Every once in a while the Federal Reserve invites American subjects to air out their complaints. Whether it makes even the slightest difference may be up for debate, but I’d expect deaf ears.
James Grant, a writer and economic commentator, recently was gifted this honor. Beginning from a historical perspective with the advent of the Fed, he adroitly brings us right into the middle of the today’s downward spiral.
My only complaint would be that he seems to allow for the validity of the Fed in the first place. Thomas Jefferson had incredible foresight, warning Americans that a central bank would destroy the wealth of the country, enslaving following generations:
I believe that banking institutions are more dangerous to our liberties than standing armies. If the American people ever allow private banks to control the issue of their currency, first by inflation, then by deflation, the banks and corporations that will grow up around [the banks] will deprive the people of all property until their children wake up homeless on the continent their fathers conquered.
Rome didn’t fall to invasion. From the army to the currency, it became soft and manipulative. A coinage that had become the envy of the known world decayed into a worthless token, based on the reputation of the Roman Empire rather than any intrinsic value whatsoever. Stripped of true wealth, the populace was allowed to enjoy a sort of pseudo-wealth for a few generations before their children paid the price of their licentiousness. German deutschmarks were much the same.
Jefferson, clearly understanding the ramifications, warned Americans. Successive efforts were primarily beaten back until the advent of the Federal Reserve a century ago.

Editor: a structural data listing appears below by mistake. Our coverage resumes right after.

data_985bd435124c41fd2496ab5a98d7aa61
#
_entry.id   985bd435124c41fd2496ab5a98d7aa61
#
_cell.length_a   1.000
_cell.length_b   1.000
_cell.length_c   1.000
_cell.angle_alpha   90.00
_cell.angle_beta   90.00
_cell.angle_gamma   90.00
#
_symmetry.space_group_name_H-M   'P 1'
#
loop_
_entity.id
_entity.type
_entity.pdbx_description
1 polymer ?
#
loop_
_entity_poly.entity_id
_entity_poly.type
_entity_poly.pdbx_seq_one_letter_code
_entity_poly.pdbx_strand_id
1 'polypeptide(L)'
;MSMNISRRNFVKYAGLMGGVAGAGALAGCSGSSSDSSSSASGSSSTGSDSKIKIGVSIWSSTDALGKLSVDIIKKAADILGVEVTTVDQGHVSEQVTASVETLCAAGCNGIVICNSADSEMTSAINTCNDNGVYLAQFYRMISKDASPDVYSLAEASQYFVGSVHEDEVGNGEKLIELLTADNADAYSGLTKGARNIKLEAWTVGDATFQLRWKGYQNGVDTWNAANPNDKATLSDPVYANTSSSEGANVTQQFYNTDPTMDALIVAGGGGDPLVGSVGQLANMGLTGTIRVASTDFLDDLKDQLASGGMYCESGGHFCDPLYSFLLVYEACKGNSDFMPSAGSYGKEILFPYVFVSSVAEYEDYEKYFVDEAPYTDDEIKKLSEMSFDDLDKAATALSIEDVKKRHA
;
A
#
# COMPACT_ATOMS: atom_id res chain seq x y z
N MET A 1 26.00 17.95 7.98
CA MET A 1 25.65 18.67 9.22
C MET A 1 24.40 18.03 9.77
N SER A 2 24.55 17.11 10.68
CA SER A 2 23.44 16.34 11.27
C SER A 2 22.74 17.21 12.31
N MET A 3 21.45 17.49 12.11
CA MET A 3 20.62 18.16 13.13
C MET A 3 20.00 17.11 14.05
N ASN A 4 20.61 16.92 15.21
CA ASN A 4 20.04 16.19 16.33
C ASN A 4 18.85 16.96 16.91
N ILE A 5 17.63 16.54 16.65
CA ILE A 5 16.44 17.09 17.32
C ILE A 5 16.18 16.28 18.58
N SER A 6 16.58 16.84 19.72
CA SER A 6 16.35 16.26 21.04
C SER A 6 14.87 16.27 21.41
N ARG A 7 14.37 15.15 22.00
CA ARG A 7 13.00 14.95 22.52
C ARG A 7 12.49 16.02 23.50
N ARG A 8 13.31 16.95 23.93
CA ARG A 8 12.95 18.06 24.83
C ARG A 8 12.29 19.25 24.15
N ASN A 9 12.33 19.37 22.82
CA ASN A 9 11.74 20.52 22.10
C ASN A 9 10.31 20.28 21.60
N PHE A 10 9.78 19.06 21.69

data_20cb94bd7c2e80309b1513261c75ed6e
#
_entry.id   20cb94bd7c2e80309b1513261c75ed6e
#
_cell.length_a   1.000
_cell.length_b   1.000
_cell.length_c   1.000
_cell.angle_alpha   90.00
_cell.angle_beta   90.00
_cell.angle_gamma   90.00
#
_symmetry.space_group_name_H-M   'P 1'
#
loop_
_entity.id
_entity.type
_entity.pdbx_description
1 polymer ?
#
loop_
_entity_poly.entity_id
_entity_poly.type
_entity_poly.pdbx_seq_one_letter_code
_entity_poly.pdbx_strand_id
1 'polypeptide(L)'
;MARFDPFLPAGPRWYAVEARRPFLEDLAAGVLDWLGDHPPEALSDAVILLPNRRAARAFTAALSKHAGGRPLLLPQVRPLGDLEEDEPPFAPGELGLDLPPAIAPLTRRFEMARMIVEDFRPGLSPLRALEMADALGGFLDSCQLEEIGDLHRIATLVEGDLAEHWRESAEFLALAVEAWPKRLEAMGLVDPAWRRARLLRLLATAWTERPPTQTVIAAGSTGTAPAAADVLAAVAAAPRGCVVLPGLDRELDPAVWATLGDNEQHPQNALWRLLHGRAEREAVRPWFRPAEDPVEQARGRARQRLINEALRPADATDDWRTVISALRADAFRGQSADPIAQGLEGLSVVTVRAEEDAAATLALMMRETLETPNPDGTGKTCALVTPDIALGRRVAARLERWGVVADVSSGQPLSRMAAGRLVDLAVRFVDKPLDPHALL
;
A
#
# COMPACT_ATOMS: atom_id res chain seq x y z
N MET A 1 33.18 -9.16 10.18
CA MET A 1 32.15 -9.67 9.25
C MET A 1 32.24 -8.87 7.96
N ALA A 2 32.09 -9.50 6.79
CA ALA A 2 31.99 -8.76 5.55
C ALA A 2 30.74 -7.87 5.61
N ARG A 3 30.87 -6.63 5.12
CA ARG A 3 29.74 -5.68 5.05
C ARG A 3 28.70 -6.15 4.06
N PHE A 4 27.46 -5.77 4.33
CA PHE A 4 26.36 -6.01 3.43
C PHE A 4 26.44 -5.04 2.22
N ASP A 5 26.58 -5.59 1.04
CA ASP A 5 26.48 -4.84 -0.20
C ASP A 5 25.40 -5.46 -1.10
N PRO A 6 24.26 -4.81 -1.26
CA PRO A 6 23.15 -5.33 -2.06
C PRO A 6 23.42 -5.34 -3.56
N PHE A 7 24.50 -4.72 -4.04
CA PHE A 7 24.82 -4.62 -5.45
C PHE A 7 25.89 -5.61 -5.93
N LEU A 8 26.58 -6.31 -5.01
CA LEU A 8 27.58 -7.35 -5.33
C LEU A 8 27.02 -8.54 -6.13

Another who understood these perils was Andrew Jackson. As the banksters of his day crawled to him begging for reprieve, he did exactly what our present ruling class should have done when the “too big to fail” crooks came calling:
Gentlemen, I have had men watching you for a long time and I am convinced that you have used the funds of the bank to speculate in the breadstuffs of the country. When you won, you divided the profits amongst you, and when you lost, you charged it to the bank. You tell me that if I take the deposits from the bank and annul its charter, I shall ruin ten thousand families. That may be true, gentlemen, but that is your sin! Should I let you go on, you will ruin 50,000 families, and that would be my sin! You are a den of vipers and thieves.
Do I hear an “Amen!”? Oh, that today’s leaders had such fortitude and vision. Instead, they sacrifice the freedoms of the populace on the altar of the elite; firmly in bed with them, and relegating America’s economic and political environment to what some have termed neo-socialism. It’s a corporatism of sorts, with fascist underpinnings that destroy and undermine freedoms on every level.
In closing, while I’d encourage reading Grant’s entire speech, I’ll offer this snippet for your consideration:
One can think of the original Federal Reserve note as a kind of derivative. It derived its value chiefly from gold, into which it was lawfully exchangeable. Now that the Federal Reserve note is exchangeable into nothing except small change, it is a derivative without an underlier. Or, at a stretch, one might say it is a derivative that secures its value from the wisdom of Congress and the foresight and judgment of the monetary scholars at the Federal Reserve. Either way, we would seem to be in dangerous, uncharted waters.
As you prepare to mark the Fed’s centenary, may I urge you to reflect on just how far you have wandered from the intentions of the founders? The institution they envisioned would operate passively, through the discount window. It would not create credit but rather liquefy the existing stock of credit by turning good-quality commercial bills into cash — temporarily. This it would do according to the demands of the seasons and the cycle. The Fed would respond to the community, not try to anticipate or lead it. It would not override the price mechanism — as today’s Fed seems to do at every available opportunity — but yield to it.
And this capitulation through manipulation, my fellow Americans, is robbing our children and grandchildren of freedoms we and our parents took for granted. Eventually the value of Rome’s coinage and reputation reached parity. Is it certain we can expect the same in America? It’s only a matter of time.
J. Keith Johnson is a senior writer for The Gold Informant.